Ryan offers unique insight into smart home technology, the Internet of Things (IoT), and the significance of technology in the home today. He also is the author of “Join the Smart Home Revolution,” Amazon’s #1 best-selling smart home book.

    • 26 min
    Is the Healthcare System Ready for Hospital-at-Home?

    Is the Healthcare System Ready for Hospital-at-Home?

    COVID-19 magnified the need and desire for patients to stay out of hospitals if possible. A national survey conducted by Transcend Strategy Group revealed that more than 60% of family caregivers had greater confidence in the quality of care provided at home during the pandemic versus care in a facility. Plus, the repeating surges in COVID cases across the country pushed many hospitals to the brink – and sometimes beyond – when it came to inpatient beds available.
    Cooper Linton – associate VP of Duke HomeCare & Hospice – is at the forefront of helping a major healthcare system rethink how certain patients can receive care at home instead of in a hospital. In this discussion with host Stan Massey of Transcend Strategy Group, Cooper discusses the pioneering efforts of Duke University Healthcare System in starting a COVID Care-at-Home program and examining the option of starting a Hospital-at-Home program.
    The conversation covers a variety of issues related to these programs, including patient criteria to identify candidates for home care, the different demands on providers for managing higher acuity patients at home, and the growing imperative for remote patient monitoring and other technologies to enable the efficiencies necessary for a larger home patient census.
    Cooper has deep expertise in managing home-based and community-based care. Before taking his current role at Duke HomeCare & Hospice in 2018, he was VP of marketing and business development at Transitions LifeCare (founded as Hospice of Wake County) for 13 years. His career also includes experience with home health providers.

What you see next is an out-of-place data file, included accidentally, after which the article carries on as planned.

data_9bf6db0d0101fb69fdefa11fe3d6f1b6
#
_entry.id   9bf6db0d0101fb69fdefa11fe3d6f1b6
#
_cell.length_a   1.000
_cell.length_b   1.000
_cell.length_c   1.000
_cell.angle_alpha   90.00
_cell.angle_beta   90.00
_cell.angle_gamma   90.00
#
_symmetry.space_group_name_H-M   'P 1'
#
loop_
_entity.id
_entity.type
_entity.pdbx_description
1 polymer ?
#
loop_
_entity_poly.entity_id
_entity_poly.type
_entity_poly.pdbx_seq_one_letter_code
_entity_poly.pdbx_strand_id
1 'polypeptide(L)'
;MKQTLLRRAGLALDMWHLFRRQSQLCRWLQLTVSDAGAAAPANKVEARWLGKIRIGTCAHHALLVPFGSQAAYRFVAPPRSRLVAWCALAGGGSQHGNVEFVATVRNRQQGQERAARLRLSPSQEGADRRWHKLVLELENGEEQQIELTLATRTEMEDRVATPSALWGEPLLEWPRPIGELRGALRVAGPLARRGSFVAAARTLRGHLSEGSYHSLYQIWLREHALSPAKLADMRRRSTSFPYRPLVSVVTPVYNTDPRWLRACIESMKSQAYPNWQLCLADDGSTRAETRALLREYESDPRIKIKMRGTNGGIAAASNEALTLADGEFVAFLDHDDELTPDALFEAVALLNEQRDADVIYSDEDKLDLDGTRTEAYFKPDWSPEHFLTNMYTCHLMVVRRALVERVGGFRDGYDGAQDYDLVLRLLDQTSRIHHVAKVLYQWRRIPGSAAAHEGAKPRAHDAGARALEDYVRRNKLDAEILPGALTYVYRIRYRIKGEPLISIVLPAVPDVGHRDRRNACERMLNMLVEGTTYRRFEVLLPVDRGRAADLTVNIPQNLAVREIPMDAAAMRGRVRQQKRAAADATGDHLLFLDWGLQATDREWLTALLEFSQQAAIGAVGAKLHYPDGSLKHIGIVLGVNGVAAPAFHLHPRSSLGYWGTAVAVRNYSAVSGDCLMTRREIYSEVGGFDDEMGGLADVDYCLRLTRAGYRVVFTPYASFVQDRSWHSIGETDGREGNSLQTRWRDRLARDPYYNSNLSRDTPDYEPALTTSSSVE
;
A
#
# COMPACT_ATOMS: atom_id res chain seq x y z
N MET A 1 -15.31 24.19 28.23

In addition, Cooper is co-host of his own podcast “Edge of Aging” – a series that asks, “What if we reimagined how we provide care for older adults and their caregivers?” and explores the possibilities. 

    • 26 min
    Leading Change in Home-Based Care

    Leading Change in Home-Based Care

    COVID-19 ushered in an overwhelmingly stronger preference for patients to receive care at home rather than in a facility. A national survey by Transcend Strategy Group revealed that 60 percent of family healthcare decision makers are now more confident that quality care can be provided at home versus 33 percent feeling more confident in the quality of care at a facility. 
    This preference, along with the growing demand for care as the huge demographic of Baby Boomers continues to age, is opening new opportunities and challenges for providers of home-based care.
    In response, Bill Dombi – Doctor of Law and President of the National Association for Home Care & Hospice (NAHC) – has said that providers of home-based care must demonstrate “a willingness to not only embrace change, but to lead it.”  
    Through this important discussion with host Stan Massey of Transcend, Bill offers his insights to three key areas of necessary change: 1) Widening the understanding of what home-based care can provide; 2) The role of technology and other innovations in meeting the demands of home-based care; and 3) Developing a bigger and better workforce to handle the growing volume of home-based patients.
    Bill has served at NAHC for more than 30 years, including his role as president since 2017. He also serves as executive director for the Home Care & Hospice Financial Managers Association. Bill specializes in legal, legislative and regulatory advocacy on behalf of patients and providers of home health, private duty home care and hospice care.
    With nearly 40 years of experience in healthcare law and policy, Bill has been involved in virtually all legislative and regulatory efforts affecting home care and hospice since 1975.

    • 23 min